Continuing this discussion about making the best decisions to protect quality of life for our children …
The second guidepost is knowing that the skills and expertise of the people in our lives will have an effect on the outcomes.
Like physicians — whose oath requires them first to do no harm — nearly every professional has ethical guidelines. (We journalists do, too, although critics sometimes accuse us of the opposite when they don’t like what we print.) If you know the ethical guidelines for the professionals in your child’s life, it helps you recognize if a treatment protocol or interaction is on the edge. Check the website of the professional association — such as the American Medical Association or the American Speech-Language-Hearing Association — to find out more.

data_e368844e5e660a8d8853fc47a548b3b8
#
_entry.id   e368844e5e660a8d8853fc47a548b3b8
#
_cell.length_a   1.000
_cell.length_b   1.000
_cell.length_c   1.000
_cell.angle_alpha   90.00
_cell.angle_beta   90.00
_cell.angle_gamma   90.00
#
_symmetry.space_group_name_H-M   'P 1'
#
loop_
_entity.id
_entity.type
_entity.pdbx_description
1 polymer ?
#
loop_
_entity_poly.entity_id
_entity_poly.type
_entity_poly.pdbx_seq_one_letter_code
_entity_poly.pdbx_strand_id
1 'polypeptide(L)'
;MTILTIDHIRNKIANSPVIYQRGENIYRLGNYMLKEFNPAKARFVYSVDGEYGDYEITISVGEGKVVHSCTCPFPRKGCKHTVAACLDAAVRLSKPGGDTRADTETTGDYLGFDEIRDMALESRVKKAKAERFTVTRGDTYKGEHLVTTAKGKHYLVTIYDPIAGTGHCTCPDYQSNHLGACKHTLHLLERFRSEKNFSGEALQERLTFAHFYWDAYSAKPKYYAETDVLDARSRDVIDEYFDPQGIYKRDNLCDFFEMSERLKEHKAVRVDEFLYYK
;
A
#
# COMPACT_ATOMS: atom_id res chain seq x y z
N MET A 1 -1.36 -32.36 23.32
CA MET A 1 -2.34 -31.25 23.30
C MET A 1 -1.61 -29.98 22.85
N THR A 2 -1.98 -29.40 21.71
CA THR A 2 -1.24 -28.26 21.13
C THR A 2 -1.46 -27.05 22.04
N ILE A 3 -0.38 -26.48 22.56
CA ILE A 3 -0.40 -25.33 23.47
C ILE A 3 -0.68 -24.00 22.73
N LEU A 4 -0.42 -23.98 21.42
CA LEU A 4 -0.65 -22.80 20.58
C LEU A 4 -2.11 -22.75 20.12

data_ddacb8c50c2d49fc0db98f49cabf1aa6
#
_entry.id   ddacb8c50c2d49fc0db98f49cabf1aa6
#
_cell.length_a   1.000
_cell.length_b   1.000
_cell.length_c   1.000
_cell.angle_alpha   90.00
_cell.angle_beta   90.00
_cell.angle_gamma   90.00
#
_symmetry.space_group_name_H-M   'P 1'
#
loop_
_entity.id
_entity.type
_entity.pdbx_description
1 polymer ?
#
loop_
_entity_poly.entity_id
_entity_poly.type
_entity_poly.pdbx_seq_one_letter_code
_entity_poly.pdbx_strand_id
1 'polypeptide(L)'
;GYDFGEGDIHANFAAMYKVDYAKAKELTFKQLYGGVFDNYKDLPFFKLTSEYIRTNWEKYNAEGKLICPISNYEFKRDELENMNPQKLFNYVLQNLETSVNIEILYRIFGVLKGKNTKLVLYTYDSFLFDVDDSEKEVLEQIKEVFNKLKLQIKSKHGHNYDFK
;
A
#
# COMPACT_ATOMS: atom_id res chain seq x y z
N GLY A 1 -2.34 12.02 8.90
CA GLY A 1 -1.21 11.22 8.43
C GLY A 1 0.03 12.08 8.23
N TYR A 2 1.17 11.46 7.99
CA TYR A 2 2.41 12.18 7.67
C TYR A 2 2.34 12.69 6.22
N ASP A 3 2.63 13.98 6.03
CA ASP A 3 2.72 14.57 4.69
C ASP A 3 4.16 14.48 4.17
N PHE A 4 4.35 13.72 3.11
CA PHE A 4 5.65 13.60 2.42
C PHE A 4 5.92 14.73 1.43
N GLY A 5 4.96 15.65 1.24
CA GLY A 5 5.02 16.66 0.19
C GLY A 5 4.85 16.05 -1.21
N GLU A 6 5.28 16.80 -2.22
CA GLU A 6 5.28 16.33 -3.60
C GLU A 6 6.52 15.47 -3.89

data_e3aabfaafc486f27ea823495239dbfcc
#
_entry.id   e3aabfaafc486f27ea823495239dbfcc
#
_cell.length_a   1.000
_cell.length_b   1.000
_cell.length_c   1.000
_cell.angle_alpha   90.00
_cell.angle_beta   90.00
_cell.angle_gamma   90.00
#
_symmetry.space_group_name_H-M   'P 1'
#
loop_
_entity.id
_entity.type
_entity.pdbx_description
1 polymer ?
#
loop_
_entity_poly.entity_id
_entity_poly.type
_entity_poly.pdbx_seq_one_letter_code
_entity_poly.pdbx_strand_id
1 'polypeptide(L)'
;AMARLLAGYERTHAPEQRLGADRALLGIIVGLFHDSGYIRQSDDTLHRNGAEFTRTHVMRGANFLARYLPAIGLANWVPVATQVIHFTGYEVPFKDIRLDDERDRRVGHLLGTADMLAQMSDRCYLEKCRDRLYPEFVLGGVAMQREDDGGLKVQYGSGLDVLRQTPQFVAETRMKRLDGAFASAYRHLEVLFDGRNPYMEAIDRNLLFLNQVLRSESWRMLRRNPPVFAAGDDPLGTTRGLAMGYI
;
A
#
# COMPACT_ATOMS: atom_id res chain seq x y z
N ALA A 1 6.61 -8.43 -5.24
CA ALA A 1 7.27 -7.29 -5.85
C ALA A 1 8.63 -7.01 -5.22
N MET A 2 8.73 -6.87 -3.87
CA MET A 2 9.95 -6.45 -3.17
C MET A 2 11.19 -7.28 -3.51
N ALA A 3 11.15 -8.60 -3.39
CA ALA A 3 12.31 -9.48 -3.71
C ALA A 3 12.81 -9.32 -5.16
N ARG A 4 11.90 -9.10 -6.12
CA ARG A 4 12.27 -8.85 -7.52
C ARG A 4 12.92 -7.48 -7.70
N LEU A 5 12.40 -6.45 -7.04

Similarly, you should know credentials and competencies for the professional. For example, behavior analysts, who do so much to help our children, have quite specific guidelines for helping people with autism.
(Go here to find them: www.abainternational.org/Special_Interests/AutGuidelines.pdf)
Don’t ever be afraid to ask questions of the people in your child’s life. Their answers will tell you a lot. The National Institutes of Health wrote a primer to help you get started.
(Go here to see that: www.nimh.nih.gov/health/publications/autism/complete-index.shtml)